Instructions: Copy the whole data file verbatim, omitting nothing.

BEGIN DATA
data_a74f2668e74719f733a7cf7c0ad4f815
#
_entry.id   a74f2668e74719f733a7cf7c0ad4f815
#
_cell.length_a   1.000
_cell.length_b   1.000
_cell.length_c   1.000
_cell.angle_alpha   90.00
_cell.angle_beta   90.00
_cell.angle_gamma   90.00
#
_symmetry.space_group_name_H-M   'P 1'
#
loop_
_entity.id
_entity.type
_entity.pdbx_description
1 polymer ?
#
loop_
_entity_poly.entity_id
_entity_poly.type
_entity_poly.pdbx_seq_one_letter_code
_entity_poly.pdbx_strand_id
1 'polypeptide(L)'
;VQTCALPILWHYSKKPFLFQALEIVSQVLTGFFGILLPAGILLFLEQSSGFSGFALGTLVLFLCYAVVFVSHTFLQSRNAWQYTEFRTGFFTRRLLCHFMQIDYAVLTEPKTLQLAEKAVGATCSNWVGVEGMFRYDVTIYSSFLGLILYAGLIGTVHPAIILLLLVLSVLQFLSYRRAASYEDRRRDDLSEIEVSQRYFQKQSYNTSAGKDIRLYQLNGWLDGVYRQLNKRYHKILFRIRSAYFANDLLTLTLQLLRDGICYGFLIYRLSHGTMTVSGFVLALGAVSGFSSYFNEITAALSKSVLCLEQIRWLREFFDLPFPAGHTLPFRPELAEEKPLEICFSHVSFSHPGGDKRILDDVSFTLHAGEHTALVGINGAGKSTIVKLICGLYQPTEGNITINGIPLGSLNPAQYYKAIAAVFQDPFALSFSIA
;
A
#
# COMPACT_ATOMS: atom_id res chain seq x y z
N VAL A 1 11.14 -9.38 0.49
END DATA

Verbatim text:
data_a74f2668e74719f733a7cf7c0ad4f815
#
_entry.id   a74f2668e74719f733a7cf7c0ad4f815
#
_cell.length_a   1.000
_cell.length_b   1.000
_cell.length_c   1.000
_cell.angle_alpha   90.00
_cell.angle_beta   90.00
_cell.angle_gamma   90.00
#
_symmetry.space_group_name_H-M   'P 1'
#
loop_
_entity.id
_entity.type
_entity.pdbx_description
1 polymer ?
#
loop_
_entity_poly.entity_id
_entity_poly.type
_entity_poly.pdbx_seq_one_letter_code
_entity_poly.pdbx_strand_id
1 'polypeptide(L)'
;VQTCALPILWHYSKKPFLFQALEIVSQVLTGFFGILLPAGILLFLEQSSGFSGFALGTLVLFLCYAVVFVSHTFLQSRNAWQYTEFRTGFFTRRLLCHFMQIDYAVLTEPKTLQLAEKAVGATCSNWVGVEGMFRYDVTIYSSFLGLILYAGLIGTVHPAIILLLLVLSVLQFLSYRRAASYEDRRRDDLSEIEVSQRYFQKQSYNTSAGKDIRLYQLNGWLDGVYRQLNKRYHKILFRIRSAYFANDLLTLTLQLLRDGICYGFLIYRLSHGTMTVSGFVLALGAVSGFSSYFNEITAALSKSVLCLEQIRWLREFFDLPFPAGHTLPFRPELAEEKPLEICFSHVSFSHPGGDKRILDDVSFTLHAGEHTALVGINGAGKSTIVKLICGLYQPTEGNITINGIPLGSLNPAQYYKAIAAVFQDPFALSFSIA
;
A
#
# COMPACT_ATOMS: atom_id res chain seq x y z
N VAL A 1 11.14 -9.38 0.49